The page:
There are cows in town today, probably moving to summer pasture. There is also an ant carrying another insect’s wing 5 times larger than its body, looking like some sort of strange hybrid. It made a circuitous path around the porch, and then dove between gravel stones at the edge. Just before descending another ant hopped on the wing and took a free ride into the depths. Ants can carry 5 – 50 times their body weight by dragging or gripped in their mandibles. Cattle, on the other hand, carry nothing. They have been used as beasts of burden, dragging harnessed loads, but they do this for those how have harnessed and trained them. Not only do ants carry of their own volition and for their own use, some ants keep herds of other insects, just as we do cattle. Another similarity between humans and ants is the equality of our total weight on earth…ants to humans. Do we only lack perspective in understanding as to who is in charge?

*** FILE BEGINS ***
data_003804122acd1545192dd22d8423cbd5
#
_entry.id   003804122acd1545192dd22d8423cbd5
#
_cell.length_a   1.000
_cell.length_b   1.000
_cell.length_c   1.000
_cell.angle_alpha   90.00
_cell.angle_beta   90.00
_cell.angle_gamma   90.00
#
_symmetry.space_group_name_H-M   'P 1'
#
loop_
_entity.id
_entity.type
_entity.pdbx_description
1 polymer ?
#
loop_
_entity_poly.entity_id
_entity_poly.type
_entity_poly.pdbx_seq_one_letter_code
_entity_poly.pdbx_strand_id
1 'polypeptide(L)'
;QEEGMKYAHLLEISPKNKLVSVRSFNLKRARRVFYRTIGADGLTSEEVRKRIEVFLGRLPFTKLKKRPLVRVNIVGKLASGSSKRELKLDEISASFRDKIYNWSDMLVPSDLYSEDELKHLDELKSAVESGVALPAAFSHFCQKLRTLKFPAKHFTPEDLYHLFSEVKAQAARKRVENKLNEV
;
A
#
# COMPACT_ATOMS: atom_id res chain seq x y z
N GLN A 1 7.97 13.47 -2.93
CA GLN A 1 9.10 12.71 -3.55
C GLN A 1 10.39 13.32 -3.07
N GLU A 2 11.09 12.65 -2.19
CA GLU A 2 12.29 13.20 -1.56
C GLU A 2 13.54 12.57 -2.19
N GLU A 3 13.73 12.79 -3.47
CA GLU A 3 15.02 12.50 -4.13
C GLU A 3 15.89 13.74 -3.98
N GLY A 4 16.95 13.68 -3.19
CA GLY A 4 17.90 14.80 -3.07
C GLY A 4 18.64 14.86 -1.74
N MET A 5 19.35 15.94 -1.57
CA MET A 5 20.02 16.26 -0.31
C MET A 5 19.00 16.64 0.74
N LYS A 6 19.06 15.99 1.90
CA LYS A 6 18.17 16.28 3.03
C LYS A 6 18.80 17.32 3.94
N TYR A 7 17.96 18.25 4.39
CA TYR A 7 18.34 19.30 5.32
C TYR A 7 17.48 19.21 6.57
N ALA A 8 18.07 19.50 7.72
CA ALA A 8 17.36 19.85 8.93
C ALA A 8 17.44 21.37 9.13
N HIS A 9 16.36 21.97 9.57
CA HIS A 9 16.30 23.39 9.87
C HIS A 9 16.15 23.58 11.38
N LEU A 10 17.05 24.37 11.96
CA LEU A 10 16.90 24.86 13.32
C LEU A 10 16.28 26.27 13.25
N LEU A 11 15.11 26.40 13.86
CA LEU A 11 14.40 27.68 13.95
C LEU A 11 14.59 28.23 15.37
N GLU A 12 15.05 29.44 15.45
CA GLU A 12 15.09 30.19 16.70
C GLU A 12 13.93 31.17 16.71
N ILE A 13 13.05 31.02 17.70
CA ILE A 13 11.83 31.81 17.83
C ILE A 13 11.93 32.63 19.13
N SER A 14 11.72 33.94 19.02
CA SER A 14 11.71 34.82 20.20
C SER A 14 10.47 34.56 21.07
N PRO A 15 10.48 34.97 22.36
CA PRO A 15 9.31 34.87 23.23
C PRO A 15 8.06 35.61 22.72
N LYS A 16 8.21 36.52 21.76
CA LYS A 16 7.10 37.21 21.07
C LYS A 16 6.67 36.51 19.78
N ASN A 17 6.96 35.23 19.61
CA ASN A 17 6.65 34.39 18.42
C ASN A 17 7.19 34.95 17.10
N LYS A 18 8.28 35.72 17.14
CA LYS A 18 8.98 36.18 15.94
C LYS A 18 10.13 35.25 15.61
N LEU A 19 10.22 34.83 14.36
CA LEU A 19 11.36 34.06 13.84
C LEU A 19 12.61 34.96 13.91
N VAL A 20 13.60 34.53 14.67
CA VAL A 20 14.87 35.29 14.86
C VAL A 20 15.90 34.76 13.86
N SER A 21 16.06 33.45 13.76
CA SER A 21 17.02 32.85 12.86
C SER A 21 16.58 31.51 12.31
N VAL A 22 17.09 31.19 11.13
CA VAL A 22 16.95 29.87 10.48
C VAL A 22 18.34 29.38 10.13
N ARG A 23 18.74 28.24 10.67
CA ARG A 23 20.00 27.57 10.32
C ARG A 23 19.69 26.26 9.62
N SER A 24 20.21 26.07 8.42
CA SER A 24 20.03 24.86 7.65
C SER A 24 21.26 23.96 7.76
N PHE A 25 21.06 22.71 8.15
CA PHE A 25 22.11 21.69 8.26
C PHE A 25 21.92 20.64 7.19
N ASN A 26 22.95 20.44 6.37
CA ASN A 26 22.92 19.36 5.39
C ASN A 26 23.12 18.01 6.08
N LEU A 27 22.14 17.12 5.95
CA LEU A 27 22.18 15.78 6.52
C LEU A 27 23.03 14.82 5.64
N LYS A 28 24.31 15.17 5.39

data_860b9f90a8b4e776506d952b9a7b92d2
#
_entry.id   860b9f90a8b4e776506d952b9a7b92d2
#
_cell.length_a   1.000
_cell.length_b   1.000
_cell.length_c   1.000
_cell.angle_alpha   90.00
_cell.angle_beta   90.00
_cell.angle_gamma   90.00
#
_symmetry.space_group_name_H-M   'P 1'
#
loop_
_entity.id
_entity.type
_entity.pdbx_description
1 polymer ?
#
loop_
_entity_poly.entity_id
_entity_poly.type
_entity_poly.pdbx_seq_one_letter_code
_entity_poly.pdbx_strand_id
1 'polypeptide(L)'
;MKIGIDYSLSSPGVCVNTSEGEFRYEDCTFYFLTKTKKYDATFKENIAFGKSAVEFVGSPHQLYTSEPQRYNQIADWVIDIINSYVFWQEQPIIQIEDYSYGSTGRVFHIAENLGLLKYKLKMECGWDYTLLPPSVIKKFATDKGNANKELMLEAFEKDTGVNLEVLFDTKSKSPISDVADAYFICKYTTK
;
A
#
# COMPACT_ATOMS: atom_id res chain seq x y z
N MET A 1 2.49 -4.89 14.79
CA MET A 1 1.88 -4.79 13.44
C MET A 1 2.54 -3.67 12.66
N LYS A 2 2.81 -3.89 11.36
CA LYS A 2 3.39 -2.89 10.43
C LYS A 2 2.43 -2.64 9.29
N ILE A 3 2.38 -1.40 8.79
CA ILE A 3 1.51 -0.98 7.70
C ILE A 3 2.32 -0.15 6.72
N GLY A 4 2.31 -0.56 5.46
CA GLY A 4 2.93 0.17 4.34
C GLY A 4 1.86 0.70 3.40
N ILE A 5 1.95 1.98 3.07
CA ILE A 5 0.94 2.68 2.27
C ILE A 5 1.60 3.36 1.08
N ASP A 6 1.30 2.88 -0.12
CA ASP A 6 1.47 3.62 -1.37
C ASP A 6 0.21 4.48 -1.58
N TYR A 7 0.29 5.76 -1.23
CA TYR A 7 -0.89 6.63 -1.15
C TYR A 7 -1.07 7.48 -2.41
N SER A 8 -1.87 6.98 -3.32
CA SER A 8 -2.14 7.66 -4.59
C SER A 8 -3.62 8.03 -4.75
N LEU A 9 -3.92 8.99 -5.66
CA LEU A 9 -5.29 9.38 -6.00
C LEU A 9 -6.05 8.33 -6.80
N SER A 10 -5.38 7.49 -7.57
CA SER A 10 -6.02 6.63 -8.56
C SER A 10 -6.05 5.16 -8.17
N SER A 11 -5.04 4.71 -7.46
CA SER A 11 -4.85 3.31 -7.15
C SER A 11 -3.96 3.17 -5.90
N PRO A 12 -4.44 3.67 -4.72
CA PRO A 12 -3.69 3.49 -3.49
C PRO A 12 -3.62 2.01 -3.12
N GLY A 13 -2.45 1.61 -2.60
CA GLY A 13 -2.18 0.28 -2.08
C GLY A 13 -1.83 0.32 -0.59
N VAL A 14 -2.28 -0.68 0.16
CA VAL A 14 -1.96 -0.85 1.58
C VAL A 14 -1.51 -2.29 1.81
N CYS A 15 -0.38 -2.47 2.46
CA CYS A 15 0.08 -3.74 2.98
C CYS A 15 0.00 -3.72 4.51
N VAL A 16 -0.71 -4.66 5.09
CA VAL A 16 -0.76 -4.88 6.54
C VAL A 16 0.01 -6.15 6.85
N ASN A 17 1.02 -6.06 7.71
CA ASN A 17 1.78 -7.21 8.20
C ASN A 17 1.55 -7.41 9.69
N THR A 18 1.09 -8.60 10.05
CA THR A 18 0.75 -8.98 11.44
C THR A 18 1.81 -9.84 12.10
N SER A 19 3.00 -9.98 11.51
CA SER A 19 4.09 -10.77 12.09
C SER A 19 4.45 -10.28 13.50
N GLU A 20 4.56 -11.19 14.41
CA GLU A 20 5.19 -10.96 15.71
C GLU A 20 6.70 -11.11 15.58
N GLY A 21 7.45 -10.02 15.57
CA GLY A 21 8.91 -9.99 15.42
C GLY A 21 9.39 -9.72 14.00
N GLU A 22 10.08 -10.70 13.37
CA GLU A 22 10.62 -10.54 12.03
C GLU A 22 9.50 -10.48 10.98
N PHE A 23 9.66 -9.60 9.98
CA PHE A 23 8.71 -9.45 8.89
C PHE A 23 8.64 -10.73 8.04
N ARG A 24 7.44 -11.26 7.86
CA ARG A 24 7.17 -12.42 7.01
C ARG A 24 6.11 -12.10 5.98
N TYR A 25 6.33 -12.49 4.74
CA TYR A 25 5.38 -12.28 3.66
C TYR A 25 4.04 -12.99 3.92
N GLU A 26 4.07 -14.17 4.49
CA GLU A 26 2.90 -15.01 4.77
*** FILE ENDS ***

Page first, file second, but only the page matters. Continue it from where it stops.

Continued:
The sun was over the horizon at 5:45 with just a few mackerel clouds hovering low in the sky. There are birds accompanying the quiet. I am not sure what kind, but maybe this year I will learn more songs. My dreams have not yet caught up with my location. I am hoping the bifurcation won’t last long. But, even though my dreams held me to a more complicated life, I slept well. I’ve begun to shed and am hoping the new skin underneath is not too tender but even if it is, losing the burden will be worth it.
Yesterday’s drive was both fast and long. Every minute, every mile put distance between where we've been and where we were going. Finally in Two Dot, we slept under a full orange moon that bounced from window to window through the night. I was awake often from road jitters, too much caffeine, or the full body-slam of transition. It always happens, is never welcome and is always worth the trouble. In just 24 hours and we’ve clocked magpies, robins, meadowlarks, sand hill cranes, eastern kingbirds, swainson’s hawks, white tailed deer, antelope and the yard rabbit that we like to call Wallace. All of this coupled with a clear blue sky is working to revive me.